As pressure mounts for South Sudan to end weeks of violence that have pushed the world's youngest nation to the brink of civil war, a state of emergency was declared Wednesday.
President Salva Kiir made the call in the states of Unity and Jonglei after more than 1,000 people have been killed and nearly 200,000 have been displaced from their homes due to the violence, according to Reuters.
South Sudan, which peacefully became its own sovereign nation after breaking away from Sudan in 2011, has been plagued by violence after the ruling party's President Kiir dismissed its vice president, Riek Machar, in July.
The two sides have agreed to peace talks.
Peacekeepers are working to protect those in displacement camps in a nation that was at war with Sudan for decades prior to becoming its own nation.
Hilde Johnson, who heads the U.N. mission to South Sudan, told CNN that the peace talks set to take place are a start but systemic change needs to be implemented.
"There has been killing and brutality, we have seen killing on ethnic grounds. We need to do everything to prevent the cycle of violence," Johnson said.
She said the UN is appealing for $166 million in aid to help provide families with food and supplies.
See ways you can help below.
United Nations High Commissioner for Refugees
UNHCR, the UN division that aids refugees, has a breakdown of how donations will help those who are displaced. A donation of $20 provides two families with cans to transport water and $70 provides four families with a kitchen set. Learn how to help here.
The global poverty-fighting nonprofit is providing water and public latrines to displacement camps. The organization has helped 172,000 people over 2012-2013 in South Sudan. Oxfam also supports long-term projects such as urban education and rural development. Learn how to help here.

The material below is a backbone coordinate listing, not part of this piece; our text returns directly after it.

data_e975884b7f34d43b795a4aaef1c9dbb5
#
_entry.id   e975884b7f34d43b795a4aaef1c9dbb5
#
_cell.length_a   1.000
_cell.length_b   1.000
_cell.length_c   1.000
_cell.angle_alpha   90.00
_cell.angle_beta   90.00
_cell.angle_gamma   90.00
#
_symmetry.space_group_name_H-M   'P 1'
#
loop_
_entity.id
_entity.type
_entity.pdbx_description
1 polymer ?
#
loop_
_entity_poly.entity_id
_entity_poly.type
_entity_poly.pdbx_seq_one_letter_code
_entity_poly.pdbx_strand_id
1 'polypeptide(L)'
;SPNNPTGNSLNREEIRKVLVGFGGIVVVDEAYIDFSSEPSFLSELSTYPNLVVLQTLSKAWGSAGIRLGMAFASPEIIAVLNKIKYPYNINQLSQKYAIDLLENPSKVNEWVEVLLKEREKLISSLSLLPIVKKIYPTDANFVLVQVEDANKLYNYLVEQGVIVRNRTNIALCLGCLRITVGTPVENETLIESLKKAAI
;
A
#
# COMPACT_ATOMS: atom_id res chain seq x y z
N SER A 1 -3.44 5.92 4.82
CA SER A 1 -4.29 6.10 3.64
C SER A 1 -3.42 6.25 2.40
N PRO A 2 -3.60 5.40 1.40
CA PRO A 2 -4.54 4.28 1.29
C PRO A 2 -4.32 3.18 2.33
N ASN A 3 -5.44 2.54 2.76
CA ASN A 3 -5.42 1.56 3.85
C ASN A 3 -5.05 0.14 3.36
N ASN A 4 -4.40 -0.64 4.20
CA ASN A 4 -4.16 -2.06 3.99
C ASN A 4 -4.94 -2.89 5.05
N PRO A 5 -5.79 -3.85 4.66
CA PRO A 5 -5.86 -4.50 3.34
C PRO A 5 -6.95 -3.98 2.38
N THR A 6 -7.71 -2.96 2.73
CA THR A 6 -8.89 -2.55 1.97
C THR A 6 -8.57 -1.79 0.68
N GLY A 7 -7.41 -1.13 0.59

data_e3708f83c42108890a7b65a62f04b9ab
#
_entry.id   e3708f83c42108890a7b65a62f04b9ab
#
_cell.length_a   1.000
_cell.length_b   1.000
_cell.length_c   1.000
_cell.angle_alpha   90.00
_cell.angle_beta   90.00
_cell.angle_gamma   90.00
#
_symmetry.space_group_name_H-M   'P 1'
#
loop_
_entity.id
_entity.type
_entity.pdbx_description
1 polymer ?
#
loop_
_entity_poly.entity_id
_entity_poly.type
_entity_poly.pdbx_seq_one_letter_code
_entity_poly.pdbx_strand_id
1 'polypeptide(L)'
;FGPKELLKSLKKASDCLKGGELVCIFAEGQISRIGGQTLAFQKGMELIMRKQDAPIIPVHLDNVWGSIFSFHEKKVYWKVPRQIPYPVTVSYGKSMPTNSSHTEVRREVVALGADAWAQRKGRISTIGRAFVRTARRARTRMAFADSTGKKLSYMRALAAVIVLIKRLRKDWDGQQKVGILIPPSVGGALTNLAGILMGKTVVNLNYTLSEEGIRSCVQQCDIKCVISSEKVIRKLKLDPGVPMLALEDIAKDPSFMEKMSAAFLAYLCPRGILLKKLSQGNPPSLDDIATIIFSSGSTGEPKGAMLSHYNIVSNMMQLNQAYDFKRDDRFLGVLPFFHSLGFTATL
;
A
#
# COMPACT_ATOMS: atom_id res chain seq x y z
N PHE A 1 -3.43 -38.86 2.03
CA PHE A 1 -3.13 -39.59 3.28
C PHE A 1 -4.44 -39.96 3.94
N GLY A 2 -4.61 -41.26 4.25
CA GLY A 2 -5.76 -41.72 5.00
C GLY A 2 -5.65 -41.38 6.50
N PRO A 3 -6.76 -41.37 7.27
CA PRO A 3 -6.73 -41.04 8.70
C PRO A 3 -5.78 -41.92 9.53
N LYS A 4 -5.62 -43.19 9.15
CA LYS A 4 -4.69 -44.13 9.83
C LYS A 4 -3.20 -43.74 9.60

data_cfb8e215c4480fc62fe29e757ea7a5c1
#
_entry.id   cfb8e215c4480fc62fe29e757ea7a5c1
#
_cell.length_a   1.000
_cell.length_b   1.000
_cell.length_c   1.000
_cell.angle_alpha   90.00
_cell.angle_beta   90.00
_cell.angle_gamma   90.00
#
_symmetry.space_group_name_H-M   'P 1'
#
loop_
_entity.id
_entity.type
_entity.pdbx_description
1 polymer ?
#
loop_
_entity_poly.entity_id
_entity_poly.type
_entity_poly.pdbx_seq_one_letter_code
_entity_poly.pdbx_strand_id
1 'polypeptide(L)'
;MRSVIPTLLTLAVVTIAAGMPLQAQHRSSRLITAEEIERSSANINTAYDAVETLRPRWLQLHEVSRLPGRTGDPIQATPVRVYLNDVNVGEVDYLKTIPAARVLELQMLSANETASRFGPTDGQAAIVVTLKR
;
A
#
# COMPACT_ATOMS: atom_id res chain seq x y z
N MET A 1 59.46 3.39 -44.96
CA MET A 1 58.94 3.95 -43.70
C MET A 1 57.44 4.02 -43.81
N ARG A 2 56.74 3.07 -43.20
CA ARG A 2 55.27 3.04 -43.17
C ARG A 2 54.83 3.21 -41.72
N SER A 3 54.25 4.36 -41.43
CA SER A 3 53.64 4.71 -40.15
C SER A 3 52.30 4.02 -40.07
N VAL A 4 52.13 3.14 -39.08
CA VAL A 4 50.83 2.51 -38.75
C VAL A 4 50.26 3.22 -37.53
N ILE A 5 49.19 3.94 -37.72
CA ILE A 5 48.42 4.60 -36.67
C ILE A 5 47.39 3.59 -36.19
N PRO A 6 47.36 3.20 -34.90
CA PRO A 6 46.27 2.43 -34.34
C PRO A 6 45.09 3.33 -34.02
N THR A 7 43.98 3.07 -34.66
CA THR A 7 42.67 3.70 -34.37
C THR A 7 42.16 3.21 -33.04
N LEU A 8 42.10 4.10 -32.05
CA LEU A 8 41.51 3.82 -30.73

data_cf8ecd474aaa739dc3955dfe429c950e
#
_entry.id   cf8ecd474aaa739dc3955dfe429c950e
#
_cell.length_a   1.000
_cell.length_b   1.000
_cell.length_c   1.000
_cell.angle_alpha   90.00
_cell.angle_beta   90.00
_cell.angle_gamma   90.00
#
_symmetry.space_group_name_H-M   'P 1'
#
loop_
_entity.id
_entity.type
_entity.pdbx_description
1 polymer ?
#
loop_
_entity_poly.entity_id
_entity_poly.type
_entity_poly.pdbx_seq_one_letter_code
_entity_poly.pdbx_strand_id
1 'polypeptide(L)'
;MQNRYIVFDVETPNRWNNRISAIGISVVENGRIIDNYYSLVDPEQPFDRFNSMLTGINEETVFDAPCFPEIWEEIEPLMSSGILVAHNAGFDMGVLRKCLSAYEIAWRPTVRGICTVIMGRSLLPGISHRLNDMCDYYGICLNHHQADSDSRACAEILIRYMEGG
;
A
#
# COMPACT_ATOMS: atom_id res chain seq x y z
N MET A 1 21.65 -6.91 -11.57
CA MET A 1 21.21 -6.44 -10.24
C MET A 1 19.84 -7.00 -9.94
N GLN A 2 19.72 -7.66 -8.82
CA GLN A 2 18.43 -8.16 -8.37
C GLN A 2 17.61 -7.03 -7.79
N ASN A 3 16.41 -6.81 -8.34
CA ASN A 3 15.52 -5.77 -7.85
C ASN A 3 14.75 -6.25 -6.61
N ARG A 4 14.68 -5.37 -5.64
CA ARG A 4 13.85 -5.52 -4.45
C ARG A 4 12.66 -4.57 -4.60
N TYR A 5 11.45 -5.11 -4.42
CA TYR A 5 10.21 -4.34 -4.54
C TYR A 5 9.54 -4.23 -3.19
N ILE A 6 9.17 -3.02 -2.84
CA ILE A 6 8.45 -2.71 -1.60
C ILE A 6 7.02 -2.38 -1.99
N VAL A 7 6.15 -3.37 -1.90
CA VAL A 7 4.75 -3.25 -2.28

The International Rescue Committee
The IRC, which specializes in humanitarian crises, is focusing on protecting girls and women in displacement camps. The nonprofit is providing basic and reproductive health care, along with medical and legal support. Long-term efforts include training community leaders and government officials on upholding human rights. Learn how to help here.
The nonprofit, which focuses on humanitarian crises in areas of conflict, is providing blankets, mosquito nets, sleeping mats, soap, jerry cans and kitchen supplies to those who have been displaced. Learn how to help here.
The Satellite Sentinel Project
SSP, founded by George Clooney and John Pendergast of the Enough Project, uses satellite imagery, data and ground reports to capture evidence of war crimes and crimes against humanity, in order to help generate faster humanitarian responses. Currently, the project is helping monitor the Sudanese government's actions. Learn how to help here.